Has CLM Reached Product Market Fit?
Luke warm testimonials and protracted implementations should have us asking questions
How dare I even ask this question!
Contract Lifecycle Management is the crown jewel of #legaltech. Out of all of the #legaltech categories, CLM has got the most funding and the most user demand, not to mention disproportionate coverage in my newsletter recently.1 Everyone’s buying it, the consultants are implementing it and even the big tech companies are investing in and acquiring it. As one person on my team challenged me on our group chat, “Dude, CLM isn’t going anywhere.”
So how, then, could I possibly question whether CLM has achieved something as basic as product market fit (PMF)?
Background: PMF is a term people in startups like to use to figure out whether a product is fit to scale.2 Startups are always debating internally and externally whether they have achieved PMF. Of course there is no moment where you wake up and say “We’ve done it! We’ve reached product market fit!” Product market fit is a continuum with many tipping point moments along the way, kind of like one of those coin machines at Dave and Busters.
There a bunch of different methods to assess where your company is on the PMF curve. One litmus test is to see how total number of users would increase if marketing were to slow down. Is the number of users growing organically or is traction simply a product of marketing? I guess that’s my question about CLM — is its popularity the result of everyone telling everyone how much everyone needs CLM or is everyone telling everyone how much they need CLM because CLM has actually achieved PMF. And indeed, there is a lot of money going into marketing CLM, both from tech companies and implementation partners, both of whom stand to get richer as this vertical grows.
There was a moment at CLOC Vegas that got me thinking about this.
The other day I decided to ask Google how long a typical Salesforce implementation takes. According to Google, the answer is anywhere between a couple of weeks to a few months at the really long end. Then I asked Google the same question about CLM and the answer was 12-24 months. I know why companies use Salesforce, and you’d be crazy not to use a CRM tool to run a sales team inside a big organization without some way to manage and track customer relationships. But would you be crazy NOT to implement a CLM? No. In fact, there are plenty of experts in the field that think CLM is the emperor’s new clothes. There are others who believe that before putting in a new CLM, everyone must temper the expectations and be willing to embrace a steep change management curve.
I don’t know if I’m fully on board with CLM being the emperor’s new clothes. But, anytime I hear about long protracted implementations and change management apologetics, all I hear is “has NOT achieved product market fit.” Does that make me naïve about the realities of enterprise wide implementations? Maybe. But maybe CLM shouldn’t be so painful.3 Maybe implementations shouldn’t lead to lawsuits. Maybe legal departments shouldn’t have to hire temps because FTEs are busy getting the system up and running. I have counseled multiple Fortune 500 legal departments to wait on putting in an end-to-end CLM workflow, and they have thanked me for it.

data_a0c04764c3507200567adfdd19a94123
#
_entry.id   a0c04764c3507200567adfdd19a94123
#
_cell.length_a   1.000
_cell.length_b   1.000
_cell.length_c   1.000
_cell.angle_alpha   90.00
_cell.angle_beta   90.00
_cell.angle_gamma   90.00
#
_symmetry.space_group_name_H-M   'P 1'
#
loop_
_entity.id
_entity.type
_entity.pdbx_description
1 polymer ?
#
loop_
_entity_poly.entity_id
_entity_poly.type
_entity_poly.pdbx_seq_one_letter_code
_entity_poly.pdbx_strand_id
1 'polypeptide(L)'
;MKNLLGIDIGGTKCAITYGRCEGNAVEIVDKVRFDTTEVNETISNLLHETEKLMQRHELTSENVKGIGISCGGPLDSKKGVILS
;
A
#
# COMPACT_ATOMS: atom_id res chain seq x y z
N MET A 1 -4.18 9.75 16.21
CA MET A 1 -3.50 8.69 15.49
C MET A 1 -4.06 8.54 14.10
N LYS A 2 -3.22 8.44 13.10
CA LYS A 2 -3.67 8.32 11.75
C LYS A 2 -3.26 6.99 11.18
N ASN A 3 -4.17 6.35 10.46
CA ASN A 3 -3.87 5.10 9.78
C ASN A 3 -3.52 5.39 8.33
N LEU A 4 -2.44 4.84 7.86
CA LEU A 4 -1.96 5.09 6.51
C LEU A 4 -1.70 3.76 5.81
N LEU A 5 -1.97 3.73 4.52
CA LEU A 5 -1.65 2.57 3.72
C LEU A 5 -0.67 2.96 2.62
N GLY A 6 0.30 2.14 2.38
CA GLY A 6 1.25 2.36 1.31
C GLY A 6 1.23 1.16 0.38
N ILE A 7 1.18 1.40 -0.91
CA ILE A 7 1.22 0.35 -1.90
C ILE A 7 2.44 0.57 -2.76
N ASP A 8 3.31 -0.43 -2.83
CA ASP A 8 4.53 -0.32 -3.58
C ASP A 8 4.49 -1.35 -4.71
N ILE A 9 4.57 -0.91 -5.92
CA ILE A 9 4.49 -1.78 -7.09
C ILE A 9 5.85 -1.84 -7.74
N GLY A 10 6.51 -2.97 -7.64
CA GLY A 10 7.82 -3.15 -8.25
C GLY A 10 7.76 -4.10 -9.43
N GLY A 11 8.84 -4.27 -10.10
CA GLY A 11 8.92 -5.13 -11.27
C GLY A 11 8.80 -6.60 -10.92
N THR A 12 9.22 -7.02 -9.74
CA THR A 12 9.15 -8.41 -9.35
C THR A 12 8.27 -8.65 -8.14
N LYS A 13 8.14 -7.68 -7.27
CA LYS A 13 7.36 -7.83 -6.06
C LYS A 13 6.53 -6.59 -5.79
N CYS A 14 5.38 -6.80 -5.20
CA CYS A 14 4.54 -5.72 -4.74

In a January 2021 post, Jae Um (quoting Netscape founder Marc Andreessen) wrote, “I believe the KTech market will pull the product out of startups — and the visible signals from the past three years suggest, at least to me, that the time is now.” I think about this line “pull the products out of startups” a lot. I’m not sure her exact timing was correct, but the overall description of the market phenomenon is A+. Like my team member said, “Dude, CLM isn’t going anywhere.” The demand for digitization of contract workflow is simply too strong. But, before things can get better, we’re going to have to admit that they should get better. Despite the CLM excitement, the vertical as a whole may not have reached a PMF that matches the hype.
So how does CLM get to PMF? In future newsletters (and an extra special webinar I will be telling you more about soon), I am going to cover what is broken in CLM’s product market fit (*spoiler alert* there are a LOT of theories) based on conversations with CLM & contract tech veterans, some who have left the industry and some who are back for another ride. Highlighting the product market flaws can help improve product market fit and better equip you to pull the product out of startups. If you’re thinking about CLM or struggling with your own, you don’t want to miss these insights and tips, so make sure to subscribe!
P.S. if you’ve got specific ideas about why CLM is broken, get in touch (I may want to include your ideas in future posts). If you think my take is wrong, please (pretty please!) let me know — my content will only ever be as smart as you and the other readers who hold me accountable.
For a deep dive on PMF, check out Seeking Alpha founder David Jackson’s notes Product-market fit | A Founder's Notebook (wordpress.com)